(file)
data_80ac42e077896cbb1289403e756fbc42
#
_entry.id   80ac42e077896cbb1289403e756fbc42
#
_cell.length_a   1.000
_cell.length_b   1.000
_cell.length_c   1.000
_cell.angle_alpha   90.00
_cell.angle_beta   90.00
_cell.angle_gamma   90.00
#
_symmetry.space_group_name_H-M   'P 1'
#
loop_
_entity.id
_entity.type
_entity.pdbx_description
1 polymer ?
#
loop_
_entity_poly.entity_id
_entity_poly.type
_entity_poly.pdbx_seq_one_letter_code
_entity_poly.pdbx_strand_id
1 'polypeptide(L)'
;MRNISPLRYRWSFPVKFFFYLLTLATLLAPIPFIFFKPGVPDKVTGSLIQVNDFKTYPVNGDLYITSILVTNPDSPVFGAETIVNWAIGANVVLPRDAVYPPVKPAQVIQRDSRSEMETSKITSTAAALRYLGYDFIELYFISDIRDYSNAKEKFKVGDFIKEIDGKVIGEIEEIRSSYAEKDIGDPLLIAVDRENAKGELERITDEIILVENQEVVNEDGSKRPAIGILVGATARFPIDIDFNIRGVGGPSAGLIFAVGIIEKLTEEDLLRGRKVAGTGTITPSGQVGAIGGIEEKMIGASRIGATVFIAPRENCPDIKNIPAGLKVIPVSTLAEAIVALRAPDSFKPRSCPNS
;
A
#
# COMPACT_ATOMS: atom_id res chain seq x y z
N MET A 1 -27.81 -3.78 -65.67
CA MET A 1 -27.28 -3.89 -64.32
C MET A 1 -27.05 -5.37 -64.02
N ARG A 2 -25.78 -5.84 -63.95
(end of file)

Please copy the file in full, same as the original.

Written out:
data_80ac42e077896cbb1289403e756fbc42
#
_entry.id   80ac42e077896cbb1289403e756fbc42
#
_cell.length_a   1.000
_cell.length_b   1.000
_cell.length_c   1.000
_cell.angle_alpha   90.00
_cell.angle_beta   90.00
_cell.angle_gamma   90.00
#
_symmetry.space_group_name_H-M   'P 1'
#
loop_
_entity.id
_entity.type
_entity.pdbx_description
1 polymer ?
#
loop_
_entity_poly.entity_id
_entity_poly.type
_entity_poly.pdbx_seq_one_letter_code
_entity_poly.pdbx_strand_id
1 'polypeptide(L)'
;MRNISPLRYRWSFPVKFFFYLLTLATLLAPIPFIFFKPGVPDKVTGSLIQVNDFKTYPVNGDLYITSILVTNPDSPVFGAETIVNWAIGANVVLPRDAVYPPVKPAQVIQRDSRSEMETSKITSTAAALRYLGYDFIELYFISDIRDYSNAKEKFKVGDFIKEIDGKVIGEIEEIRSSYAEKDIGDPLLIAVDRENAKGELERITDEIILVENQEVVNEDGSKRPAIGILVGATARFPIDIDFNIRGVGGPSAGLIFAVGIIEKLTEEDLLRGRKVAGTGTITPSGQVGAIGGIEEKMIGASRIGATVFIAPRENCPDIKNIPAGLKVIPVSTLAEAIVALRAPDSFKPRSCPNS
;
A
#
# COMPACT_ATOMS: atom_id res chain seq x y z
N MET A 1 -27.81 -3.78 -65.67
CA MET A 1 -27.28 -3.89 -64.32
C MET A 1 -27.05 -5.37 -64.02
N ARG A 2 -25.78 -5.84 -63.95